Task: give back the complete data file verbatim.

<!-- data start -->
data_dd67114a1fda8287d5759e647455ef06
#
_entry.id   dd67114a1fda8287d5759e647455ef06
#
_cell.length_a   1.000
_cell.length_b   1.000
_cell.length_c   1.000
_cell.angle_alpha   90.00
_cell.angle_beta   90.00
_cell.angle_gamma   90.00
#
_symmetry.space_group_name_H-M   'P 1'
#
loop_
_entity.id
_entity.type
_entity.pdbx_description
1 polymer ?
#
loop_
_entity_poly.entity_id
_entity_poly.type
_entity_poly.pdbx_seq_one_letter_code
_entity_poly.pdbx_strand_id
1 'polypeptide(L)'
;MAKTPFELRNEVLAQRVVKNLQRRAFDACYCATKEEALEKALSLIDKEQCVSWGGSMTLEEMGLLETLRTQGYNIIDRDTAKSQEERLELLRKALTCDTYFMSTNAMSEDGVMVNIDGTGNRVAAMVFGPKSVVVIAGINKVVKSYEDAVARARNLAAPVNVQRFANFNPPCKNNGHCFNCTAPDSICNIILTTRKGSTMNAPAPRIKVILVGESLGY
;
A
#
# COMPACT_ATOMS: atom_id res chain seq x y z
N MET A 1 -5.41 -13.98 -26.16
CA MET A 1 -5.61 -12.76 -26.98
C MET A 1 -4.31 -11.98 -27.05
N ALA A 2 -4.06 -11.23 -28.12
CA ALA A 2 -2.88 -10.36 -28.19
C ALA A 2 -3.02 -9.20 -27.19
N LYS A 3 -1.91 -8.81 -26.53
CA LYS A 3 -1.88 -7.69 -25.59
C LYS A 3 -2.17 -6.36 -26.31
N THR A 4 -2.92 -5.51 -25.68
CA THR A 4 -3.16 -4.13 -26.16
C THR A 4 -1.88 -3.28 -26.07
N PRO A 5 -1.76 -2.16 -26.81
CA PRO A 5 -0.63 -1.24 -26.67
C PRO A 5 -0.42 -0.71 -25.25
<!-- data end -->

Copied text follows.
data_dd67114a1fda8287d5759e647455ef06
#
_entry.id   dd67114a1fda8287d5759e647455ef06
#
_cell.length_a   1.000
_cell.length_b   1.000
_cell.length_c   1.000
_cell.angle_alpha   90.00
_cell.angle_beta   90.00
_cell.angle_gamma   90.00
#
_symmetry.space_group_name_H-M   'P 1'
#
loop_
_entity.id
_entity.type
_entity.pdbx_description
1 polymer ?
#
loop_
_entity_poly.entity_id
_entity_poly.type
_entity_poly.pdbx_seq_one_letter_code
_entity_poly.pdbx_strand_id
1 'polypeptide(L)'
;MAKTPFELRNEVLAQRVVKNLQRRAFDACYCATKEEALEKALSLIDKEQCVSWGGSMTLEEMGLLETLRTQGYNIIDRDTAKSQEERLELLRKALTCDTYFMSTNAMSEDGVMVNIDGTGNRVAAMVFGPKSVVVIAGINKVVKSYEDAVARARNLAAPVNVQRFANFNPPCKNNGHCFNCTAPDSICNIILTTRKGSTMNAPAPRIKVILVGESLGY
;
A
#
# COMPACT_ATOMS: atom_id res chain seq x y z
N MET A 1 -5.41 -13.98 -26.16
CA MET A 1 -5.61 -12.76 -26.98
C MET A 1 -4.31 -11.98 -27.05
N ALA A 2 -4.06 -11.23 -28.12
CA ALA A 2 -2.88 -10.36 -28.19
C ALA A 2 -3.02 -9.20 -27.19
N LYS A 3 -1.91 -8.81 -26.53
CA LYS A 3 -1.88 -7.69 -25.59
C LYS A 3 -2.17 -6.36 -26.31
N THR A 4 -2.92 -5.51 -25.68
CA THR A 4 -3.16 -4.13 -26.16
C THR A 4 -1.88 -3.28 -26.07
N PRO A 5 -1.76 -2.16 -26.81
CA PRO A 5 -0.63 -1.24 -26.67
C PRO A 5 -0.42 -0.71 -25.25